QR codes generate hype from Taco Bell product packaging

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Taco Bell QR CodesThe ESPN College Football campaign used the barcodes to generate hundreds of thousands of scans.

The outcome of the ESPN College Football mobile marketing campaign have now been released by Taco Bell, which has revealed that the QR codes from their product packages were scanned 225,000 times in less than two months.

This marketing effort was part of the overall Bowl Championship series campaign.

Taco Bell feels that this achievement was a considerable one. This is not the first time that the fast food chain has run mobile marketing campaigns that have used QR codes. This time, it is receiving applause from many in the industry for the way that the barcodes were applied in order to generate the greatest amount of attention and use.

The QR codes were placed on the soda cups and the 12 pack taco boxes throughout the campaign.

Those items could be scanned using a smartphone and any scanner app designed for reading QR codes – of which there are many available for free. When a customer scanned the barcode, he or she was redirected to analyst Mark May’s previews that were presented for the upcoming games in the series. The initial launch of this campaign was on December 20, and it ran right through until February 3.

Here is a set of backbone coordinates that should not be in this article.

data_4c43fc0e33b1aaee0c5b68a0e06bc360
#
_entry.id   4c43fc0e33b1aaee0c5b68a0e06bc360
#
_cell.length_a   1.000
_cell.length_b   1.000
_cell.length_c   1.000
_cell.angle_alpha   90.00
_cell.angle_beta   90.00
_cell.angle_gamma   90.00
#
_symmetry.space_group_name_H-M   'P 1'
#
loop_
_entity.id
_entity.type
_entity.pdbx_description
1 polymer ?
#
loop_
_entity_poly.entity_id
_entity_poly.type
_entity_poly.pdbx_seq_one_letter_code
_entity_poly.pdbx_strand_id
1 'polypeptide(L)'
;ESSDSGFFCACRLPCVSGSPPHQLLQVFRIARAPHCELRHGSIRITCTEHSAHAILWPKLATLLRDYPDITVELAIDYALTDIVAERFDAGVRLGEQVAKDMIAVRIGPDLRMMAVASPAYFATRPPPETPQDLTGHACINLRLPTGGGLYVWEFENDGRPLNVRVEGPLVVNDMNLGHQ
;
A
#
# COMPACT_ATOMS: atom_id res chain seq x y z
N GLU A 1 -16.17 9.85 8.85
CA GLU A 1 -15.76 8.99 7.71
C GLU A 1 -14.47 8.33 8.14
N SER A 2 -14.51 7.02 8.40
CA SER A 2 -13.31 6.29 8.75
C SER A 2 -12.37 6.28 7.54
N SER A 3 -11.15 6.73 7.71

The QR codes saw periods of higher and lower popularity, coming to a high point as the games were actually taking place. However, after January 7, there was not as much attention seen by the barcodes, simply because the National Championship Game had already been played by that point. This was, however, a matter of context and the company does not at all consider it to be a failure of the campaign.

Behind the management of the QR codes was Snipp Interactive. Its CEO, Atul Sabharwal, pointed out a number of elements that led to the success and high rate of use in the campaign. He also shared that he feels that this is a prime example of the true potential of these smartphone friendly barcodes as a “mobile response mechanism”. He added that “It’s even more impressive when you consider that this wasn’t a contest, sweepstakes or giveaway, which have traditionally always generated high volumes of responses.”

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